Jesse: Can you recount the experience of issuing your first warning?

Najeebullah: Issuing our first warning was a defining moment, highlighting the potential of our early warning system to protect communities. Despite the unfortunate casualties in the identified risk area, the accuracy of our prediction was acknowledged by WMO, marking a significant achievement for our team. This event shifted my perspective on the project, enhancing my confidence in its impact and effectiveness.

The support from the Afghanistan President and the Ministry of Transport and Civil Aviation was crucial in overcoming a hiring freeze and ensuring the project's success. Their commitment to investing in young talent and supporting the project's implementation underscored the national importance of our work.

Jesse: What challenges did you face after issuing the initial warning?

Najeebullah: The initial phase was challenging, particularly in disseminating warnings through our website and Facebook. Public skepticism and negative feedback were hurdles we had to overcome. However, following a devastating flash flood in Herat province, which our alert helped mitigate, public trust in our warnings began to grow. This turning point validated our efforts and established a foundation of trust with the community.

Jesse: When did you realize the early warnings were truly making an impact?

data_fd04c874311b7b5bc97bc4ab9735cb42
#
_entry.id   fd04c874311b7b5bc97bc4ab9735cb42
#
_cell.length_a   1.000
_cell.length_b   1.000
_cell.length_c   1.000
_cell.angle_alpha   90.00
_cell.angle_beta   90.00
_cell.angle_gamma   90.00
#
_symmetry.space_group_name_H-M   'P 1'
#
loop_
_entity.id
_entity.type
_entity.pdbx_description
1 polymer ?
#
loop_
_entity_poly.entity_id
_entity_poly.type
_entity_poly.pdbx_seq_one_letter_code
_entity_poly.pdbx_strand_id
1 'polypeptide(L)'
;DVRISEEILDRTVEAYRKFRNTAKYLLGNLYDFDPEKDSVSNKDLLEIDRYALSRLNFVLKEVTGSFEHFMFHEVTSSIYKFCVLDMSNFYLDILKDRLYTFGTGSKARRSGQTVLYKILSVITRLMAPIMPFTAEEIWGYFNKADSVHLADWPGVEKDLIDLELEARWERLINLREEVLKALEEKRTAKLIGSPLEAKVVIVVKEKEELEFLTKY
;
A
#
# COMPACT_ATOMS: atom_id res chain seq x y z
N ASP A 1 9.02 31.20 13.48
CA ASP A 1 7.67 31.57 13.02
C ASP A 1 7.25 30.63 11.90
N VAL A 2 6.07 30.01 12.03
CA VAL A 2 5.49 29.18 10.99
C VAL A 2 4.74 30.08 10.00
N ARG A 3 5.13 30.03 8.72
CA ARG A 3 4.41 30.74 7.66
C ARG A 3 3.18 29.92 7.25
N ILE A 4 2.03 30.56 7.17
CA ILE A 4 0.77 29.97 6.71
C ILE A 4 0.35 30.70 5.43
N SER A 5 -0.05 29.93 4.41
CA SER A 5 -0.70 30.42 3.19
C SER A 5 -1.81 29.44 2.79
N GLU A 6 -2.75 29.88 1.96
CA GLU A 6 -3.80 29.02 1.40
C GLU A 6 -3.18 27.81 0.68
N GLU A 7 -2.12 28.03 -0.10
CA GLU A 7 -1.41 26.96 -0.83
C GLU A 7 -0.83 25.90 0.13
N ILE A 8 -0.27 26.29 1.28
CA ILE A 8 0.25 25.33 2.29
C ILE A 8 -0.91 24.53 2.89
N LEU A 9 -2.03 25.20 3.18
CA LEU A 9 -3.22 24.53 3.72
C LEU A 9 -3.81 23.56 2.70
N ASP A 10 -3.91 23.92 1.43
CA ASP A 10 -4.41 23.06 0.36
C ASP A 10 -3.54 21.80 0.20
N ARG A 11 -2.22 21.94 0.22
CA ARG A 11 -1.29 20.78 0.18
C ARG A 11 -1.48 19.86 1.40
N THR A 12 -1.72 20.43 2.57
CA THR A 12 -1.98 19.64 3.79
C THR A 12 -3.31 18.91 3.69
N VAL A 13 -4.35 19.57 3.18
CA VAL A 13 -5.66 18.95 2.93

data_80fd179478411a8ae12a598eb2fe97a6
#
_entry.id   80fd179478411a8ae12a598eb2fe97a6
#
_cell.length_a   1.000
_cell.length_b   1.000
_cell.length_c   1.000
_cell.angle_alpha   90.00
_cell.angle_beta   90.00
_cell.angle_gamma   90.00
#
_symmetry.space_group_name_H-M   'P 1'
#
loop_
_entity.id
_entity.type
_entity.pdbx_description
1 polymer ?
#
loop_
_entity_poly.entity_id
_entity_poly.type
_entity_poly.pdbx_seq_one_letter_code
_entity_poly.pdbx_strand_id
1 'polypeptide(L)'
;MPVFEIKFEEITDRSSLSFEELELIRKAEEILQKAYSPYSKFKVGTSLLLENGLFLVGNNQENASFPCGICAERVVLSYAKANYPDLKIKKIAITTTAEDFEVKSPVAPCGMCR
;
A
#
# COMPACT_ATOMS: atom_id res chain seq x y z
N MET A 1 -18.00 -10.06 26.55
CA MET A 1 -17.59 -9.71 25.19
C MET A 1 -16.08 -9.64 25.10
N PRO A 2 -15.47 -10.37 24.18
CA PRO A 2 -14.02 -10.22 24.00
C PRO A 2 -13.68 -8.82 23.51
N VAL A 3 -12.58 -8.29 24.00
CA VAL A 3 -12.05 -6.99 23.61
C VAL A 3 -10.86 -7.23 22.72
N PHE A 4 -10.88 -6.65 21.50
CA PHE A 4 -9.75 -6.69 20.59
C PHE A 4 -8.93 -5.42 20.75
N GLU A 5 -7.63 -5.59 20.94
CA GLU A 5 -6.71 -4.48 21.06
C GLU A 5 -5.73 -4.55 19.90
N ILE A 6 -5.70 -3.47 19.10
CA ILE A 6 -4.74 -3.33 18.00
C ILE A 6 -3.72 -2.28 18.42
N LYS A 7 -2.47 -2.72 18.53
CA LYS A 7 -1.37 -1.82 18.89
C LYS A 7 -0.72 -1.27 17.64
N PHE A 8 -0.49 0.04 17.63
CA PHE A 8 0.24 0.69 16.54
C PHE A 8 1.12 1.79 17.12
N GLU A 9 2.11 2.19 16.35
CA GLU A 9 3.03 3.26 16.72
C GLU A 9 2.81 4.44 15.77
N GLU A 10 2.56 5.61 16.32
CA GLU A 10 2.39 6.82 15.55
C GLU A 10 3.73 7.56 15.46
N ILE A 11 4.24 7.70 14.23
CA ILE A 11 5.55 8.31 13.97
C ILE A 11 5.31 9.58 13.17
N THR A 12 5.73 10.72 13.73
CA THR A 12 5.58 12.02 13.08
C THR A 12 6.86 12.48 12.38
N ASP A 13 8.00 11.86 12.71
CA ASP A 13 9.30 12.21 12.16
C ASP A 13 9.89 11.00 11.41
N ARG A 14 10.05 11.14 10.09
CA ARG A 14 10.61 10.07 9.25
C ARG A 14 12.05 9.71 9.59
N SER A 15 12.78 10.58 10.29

Najeebullah: The realization came when Kabul faced significant flooding risk, and the Afghanistan President's involvement, along with media collaboration, highlighted the effectiveness of our warnings and response. Our strategic communication, fostered by WMO training, proved essential in these successes.

Jesse: How did the transition from a WMO-supported to a nationally-supported project occur?

Najeebullah: The transition involved extensive discussions, particularly with the Ministry of Transport and Civil Aviation, where we found enthusiastic support. This collaboration was key in aligning the project with national needs and ensuring its successful implementation.

Installation of the AMD Forecast Center, EUMETSAT System

Jesse: Based on your experience, what was critical in persuading stakeholders to support this initiative?

Najeebullah: Demonstrating the project's impact through real-case studies was vital in persuading stakeholders. Showcasing tangible benefits and successful outcomes helped to build confidence in the project's value and sustainability, highlighting its potential as a model for other countries.

Jesse: Any final thoughts?

Najeebullah: This journey has been a dream come true for me, emphasizing the project's humanitarian goal of saving lives through improved early warning systems and disaster management. The focus on training and empowering local staff aligns with our strategy for sustainable improvement and self-reliance, ensuring the project's lasting impact.

In conclusion, I would like to extend my heartfelt thanks to Fatih Kaya from the WMO for his crucial role in implementing the project. Additionally, my gratitude goes to both the WMO and USAID/BHA for their collaboration and support.

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Hazards Flood
Country and region Afghanistan